Effects of Pollution on World Economy Essay Today, the increase in the world population and the fact that improved lives leads to life in the cities could only mean more pollution and a concern for every one. The daily requirements of the humans have created an unrelenting world where human enterprise would not be ignored. The direct or indirect involvement such has been created by the necessity to survive largely as the major reason. Although, at times the basic force behind that, is the human nature to live comfortable lives by making work easier. Human activities on the face of the earth have affected the natural settings leading to major environmental impacts. Damage to the environment through pollution has always been the overriding result rather than improvement and development. In the recent increase in green house gas emissions have been rampant therefore warranting research, analyses and survey. The green house gases include carbon dioxide, nitrogen oxides, hydrocarbons that cause air pollution chemicals responsible for water pollution water and other metals that cause pollution to land and water (Hill, 2004). The analysis of pollution The graph below illustrates the yearly carbon emissions from different regions from 1800 up to 2000 in Million metric tons of carbon per year. From, this graph it is clear that the most leading countries in carbon emissions rank among the most developed countries. Developing countries and the less developed countries like Africa rank the lowest from this graph. It has been explained that less developed and developing countries is that economic costs of environmental regulation and compliance are small in respect to factors of production inclining more to those that influence comparative advantage (Gallagher, 2004) Source: Carbon Dioxide Information Analysis Center, Online, n. d. There is evidence that increase in economic growth leads to an increase in pollution has been authenticated by the research in Mexico by the use of Kuznet curve. What Gallagher in his paper says is that pollution surpasses the economic growth thus the industries must come with strong environment strategies to ensure hat the growth of both are at per. Otherwise pollution leads to loss of profits made by an industry. This means that pollution eats back to what has lead to the accumulation of wealth (Gallagher, 2004). Pollution effects from a negative outlook What do we mean by the term environment? The environment is composed of the natural situations that form the human living space. This means that these are the inputs for nature that man has to turn to at one point of his life for survival or to aid in acquisition of an otherwise important need in his or her life. In economic terms the environment is seen as a scarce good that has its own special attributes (Siebert, 2007). The argument is that environment has two conflicting functions, one being a public consumption good and the other a home for deposition of waste from the consumption and production processes. The transformation of the environment on the other hand has affected the humans and the enterprise leading to a cyclic system; a system that works by triggering form one end and the process comes back trough and from another end. One of the major environmental impacts has been pollution thus this research paper will concern on how pollution affects the world economy from all perspectives. Pollution in the world has seen the increase in carbon dioxide and fixation of nitrogen present in air since the start of industrial revolution. The major reason for this increase is due to human activities changing and recoursing the natural law order of making and degeneration of organic and inorganic substances. Fresh water available sources have been put into human use and millions of birds have gone to extinction due to human activities. It is very clear that the rate of degeneration caused by man is much faster than the way natural order would take to replace back or deal with the amount of excretion. This therefore, means we have a cause to worry because in the quest for dominion of the earth and to improve our lives the other side of the balance is getting heavier. The process of natural replacement requires one to a hundred years to be effective therefore if pollution goes on with the same kind of alarming rate then man has to use his own means to replace the depleted materials to their original levels. This is very costly and affects the world’s economy negatively (Ash Scholes, 2005). It is thus crucial to harmonize the different views on pollution to achieve pragmatism and success in the fight against man’s environment eventual extinction due to his own activities. This statement stems from the fact that pollution rates are different form the position of the country or region in that developing countries have the highest rates of pollution. This is a result of inadequate and many times lack of planning policies for the management of the waste form industries. On the other hand the rampant corruption harbored in these countries contributes immensely to the mismanagement of funds meant for the environment conservation and measures taken to avert the consequences of industrial effluents. However this does not mean that the developed countries are an exempt from this blame. Some of the most developed countries like America have large number of pollution from industries leading to mass destruction of animals especially in rivers lakes. At times these pollutant ranges to national border effects transported by agents like water and wind. Most of the large world economies since 1980’s have adopted the liberalized economy. This involves the right to engage in free trade using the available means of production. This thus, raises the concern of economy from the effect of pollution as a result of different countries applying all their resources to beat their inadequacy. This has translated to pollution taking two major turns. The first is the pollution from production and the second is pollution arising from consumption. In the quest to sustain energy production and sufficient supply of power major economies like China have resulted to using nuclear energy. This source of energy is renewable but has high dangers of leaking emission s to the atmosphere which can be lethal. The fact is that if it is lethal then it upsets the supply of labor if death occurs due to its results (Ash and Scholes, 2005). Labor is a very important factor of production which when terminated can lead to closure of factories besides causing negative growth. A very good example is the Bhopal accident in India that lead to the closure of the pesticide company due to death of 2000 to 8000 workers hours after the accident. Therefore the increased concern in the world environmental management has lead to United Nations concern of a fast fading natural setting world. This can be explained by the Kyoto protocol of 1997 which sought to achieve stabilization of green house gas concentrations in the atmosphere from dangerous levels that cause anthropogenic interference with the climate of the world. Many less developed and developing countries find themselves in situations of lack of enough capital to invest in the business equipment. It is therefore to assign a mammoth task to ask these business firms or industries to assign capital for purposes of preventing pollution. The implication from such kind of scenarios is that the externalities of pollution end up being passed to the society and to the governments indirectly. It is common in these economies to find that strategic industries are exempted from policies that are meant to curb the externalities because governments are not in position to make policies of internalization due to the importance attached (Stellman Bureau, 1998). Pollution has proved to be very costly to countries in terms of health and safety, waste, and clean up costs. Of most crucial point to be noted is the reduced life expectancy especially in developing nations. When pollution either air, water, land, noise or any other has adverse effects to the humans it becomes a major concern to check and rationalize the existence of such a firm or industry. Human life should be first be respected from any angle of perspective. The United Nations millennium goals state that life is a right that is inalienable. Therefore, the slightest notion that life human life is at risk should not be taken lightly. Gravity lies at the core of issues pertaining pollution and disturbance of human life. The greatest damage to the economy would be to destroy human life emanating from pollution. First it is not easy to diagnose the various signs and symptoms resulting from instances of pollution in the environment. This requires specialized personnel, equipments and a variety of high demanding technology to sort out the problem. Nonetheless, some of the effects to human health are life lasting thus the issues of compensation cannot be avoided. The point here is that a long and time exposure to pollution is an expense to the economy of a country. The expenditure in treating and maintaining health of humans caused by pollution is a major drawback to achieving success in the global development especially if the magnitude of such pollution is very prolonged over a long period of time (Limited, 2001). The other way of looking at the effect of pollution to the economy is the customer relation to pollution. From the point of any organization, firm, or business the ultimate final goal is to make profit. This means that form the management of business affairs all means must be employed to remain in the market for a long time and outdo other rival business or firms. This from the business point of view is very encouraging but to look at the other side of the face it has an ugly look. Pollution being a costly project requires planning for efficiency to balance internalities and externalities of a business. The damage that is done to the economy is that this cost is passed to the consumer. Such an economy where the consumer is robbed of the power to buy is a weak economy that is not driven by the market forces. It results to exploitation of the employer to the employee sine he has the means. The employee only works to achieve the basic needs. There is no pleasure derived from work thus the value of work in such an economy is downtrodden (Driesen, 2003). Pollution had had a myriad of problems and affects the economy of the world in a myriad ways. It is therefore, pertinent to mention that it might not be possible to tackle al of them. However, one major effect of pollution to the economy is international trade. The concept of international trade operates form the point of multinational companies moving to transnational border and trade relations between states. The fact that most of the products are transported from their place of manufacture to heir places of consumption means that they offer employment, so when such goods are found to be below standards or then they might be rejected. This means that the number of people who were working from these firms is laid off. This increases the rate of unemployment of such places in such countries. In this context, if such firms are closed the chances to improve are thwarted thus no chance is given to the possibility of innovation (Driesen, 2003). Conclusion In the light of this research paper it is worth to note that the effects of pollution have also a positive side. Already discussed above are the negative effects thus, the following part will try to look at the positive aspect of pollution. It might sound rather unconvincing but the approach will try to authenticate the concern correctly. Pollution being seen from the international trade of states lens can lead to effective prevention. This is possible from the fact that if a certain state identifies a certain product to be a pollutant then measures to control the production of such a product are put in place. This means that the regulations will apply to other state trading with this nation. This means that the overall economies are focused to have products that are acceptable to them and to other member states. This at he same time means that if pollution prevention measures are put in place the firms and manufacturing companies seek the alternative of innovating other methods to produce better goods that are in lime with the regulations on pollution prevention. This means that the products that arise as a result for this new invention are better placed thus they penetrate markets to leap heavily at the expense of the earlier polluting products. This raises the firm’s reputation as well as the market advantage (Driesen, 2003). At the same time, this new invention lead to offer of new employment thus the once aversive pollution firm now becomes the centre of interest by complete change of ideology and repackaging. If a manufacturing firm changes its products from the polluting ones to the zero or less polluting ones there is an increase in the requirement from the market due to the increase in population. This means that industrialization takes human life and aspects to another level of civilization. Thus, if there is no pollution we might be stagnating with obsolete technology that does not help mankind. Tabb argues that an economy grows from the pollution that emanates from the industries. If workers must die from pollution and in the response economy grows, then pollution is might be justified (Tabb, 1992).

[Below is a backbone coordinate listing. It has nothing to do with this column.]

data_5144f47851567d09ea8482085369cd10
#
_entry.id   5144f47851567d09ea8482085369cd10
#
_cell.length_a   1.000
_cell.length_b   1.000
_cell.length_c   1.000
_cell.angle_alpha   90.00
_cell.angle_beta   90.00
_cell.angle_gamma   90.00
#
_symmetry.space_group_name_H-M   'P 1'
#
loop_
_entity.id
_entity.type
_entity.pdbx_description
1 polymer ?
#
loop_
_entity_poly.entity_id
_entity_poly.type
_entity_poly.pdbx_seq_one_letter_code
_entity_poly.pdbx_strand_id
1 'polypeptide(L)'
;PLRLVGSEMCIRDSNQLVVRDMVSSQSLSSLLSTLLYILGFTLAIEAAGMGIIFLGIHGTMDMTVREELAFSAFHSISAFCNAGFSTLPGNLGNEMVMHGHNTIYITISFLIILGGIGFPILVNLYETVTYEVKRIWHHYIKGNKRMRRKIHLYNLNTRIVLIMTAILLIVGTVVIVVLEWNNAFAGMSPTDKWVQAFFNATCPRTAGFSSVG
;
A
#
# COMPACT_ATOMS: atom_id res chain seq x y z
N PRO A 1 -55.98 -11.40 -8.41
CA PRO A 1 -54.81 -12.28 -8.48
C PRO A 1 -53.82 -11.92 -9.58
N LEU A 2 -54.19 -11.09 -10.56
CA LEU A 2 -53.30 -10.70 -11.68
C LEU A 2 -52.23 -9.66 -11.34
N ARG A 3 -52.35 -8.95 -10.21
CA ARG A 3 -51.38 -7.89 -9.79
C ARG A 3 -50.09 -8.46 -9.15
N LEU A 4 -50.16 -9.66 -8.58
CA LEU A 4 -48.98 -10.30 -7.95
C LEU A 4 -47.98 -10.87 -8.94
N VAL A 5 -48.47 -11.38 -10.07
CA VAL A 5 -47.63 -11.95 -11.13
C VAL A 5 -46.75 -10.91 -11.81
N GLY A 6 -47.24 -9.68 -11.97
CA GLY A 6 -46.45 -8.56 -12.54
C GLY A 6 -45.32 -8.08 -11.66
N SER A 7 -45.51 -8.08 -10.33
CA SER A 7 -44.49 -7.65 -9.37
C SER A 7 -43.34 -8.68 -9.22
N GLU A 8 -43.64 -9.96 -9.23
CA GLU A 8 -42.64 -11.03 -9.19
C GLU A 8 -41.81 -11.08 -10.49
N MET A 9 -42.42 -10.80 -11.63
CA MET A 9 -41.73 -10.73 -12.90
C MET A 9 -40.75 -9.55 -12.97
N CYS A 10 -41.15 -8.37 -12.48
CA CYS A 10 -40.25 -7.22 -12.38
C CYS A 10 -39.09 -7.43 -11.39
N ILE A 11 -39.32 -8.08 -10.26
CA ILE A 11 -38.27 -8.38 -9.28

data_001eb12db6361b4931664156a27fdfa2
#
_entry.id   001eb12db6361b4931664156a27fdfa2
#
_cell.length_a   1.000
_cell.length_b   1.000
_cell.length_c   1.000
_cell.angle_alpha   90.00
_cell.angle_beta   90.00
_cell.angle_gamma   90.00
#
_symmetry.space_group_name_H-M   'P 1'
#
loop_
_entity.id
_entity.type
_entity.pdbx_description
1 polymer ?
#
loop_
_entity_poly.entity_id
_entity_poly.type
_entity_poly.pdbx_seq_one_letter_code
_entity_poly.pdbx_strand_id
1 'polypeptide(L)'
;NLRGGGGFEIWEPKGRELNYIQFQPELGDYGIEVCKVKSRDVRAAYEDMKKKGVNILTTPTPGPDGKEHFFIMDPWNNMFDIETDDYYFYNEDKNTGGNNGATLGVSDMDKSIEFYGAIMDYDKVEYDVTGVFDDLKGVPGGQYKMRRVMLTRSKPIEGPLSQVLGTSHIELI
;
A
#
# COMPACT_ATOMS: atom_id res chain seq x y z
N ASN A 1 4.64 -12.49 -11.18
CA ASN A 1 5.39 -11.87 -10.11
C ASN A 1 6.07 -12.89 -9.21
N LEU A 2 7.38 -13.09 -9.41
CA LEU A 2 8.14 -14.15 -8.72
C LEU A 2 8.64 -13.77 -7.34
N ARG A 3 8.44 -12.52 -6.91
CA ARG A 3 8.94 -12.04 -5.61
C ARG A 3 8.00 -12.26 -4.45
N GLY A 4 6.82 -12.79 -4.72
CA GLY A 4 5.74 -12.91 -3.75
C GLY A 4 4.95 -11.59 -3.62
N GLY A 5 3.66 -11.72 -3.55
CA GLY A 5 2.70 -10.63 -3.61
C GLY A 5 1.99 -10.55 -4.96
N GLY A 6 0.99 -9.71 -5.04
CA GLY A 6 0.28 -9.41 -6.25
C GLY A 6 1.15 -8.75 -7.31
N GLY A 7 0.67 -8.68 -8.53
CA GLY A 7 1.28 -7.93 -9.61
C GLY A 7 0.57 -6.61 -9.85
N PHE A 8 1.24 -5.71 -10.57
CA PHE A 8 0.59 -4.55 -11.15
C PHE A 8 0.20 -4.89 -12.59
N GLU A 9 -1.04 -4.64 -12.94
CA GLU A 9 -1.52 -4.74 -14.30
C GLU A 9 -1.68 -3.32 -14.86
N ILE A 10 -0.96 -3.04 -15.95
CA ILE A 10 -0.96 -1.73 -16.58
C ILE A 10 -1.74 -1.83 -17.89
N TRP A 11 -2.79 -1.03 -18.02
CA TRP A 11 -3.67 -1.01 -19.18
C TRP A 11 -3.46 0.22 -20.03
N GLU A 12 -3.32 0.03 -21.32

Wednesday, January 22, 2020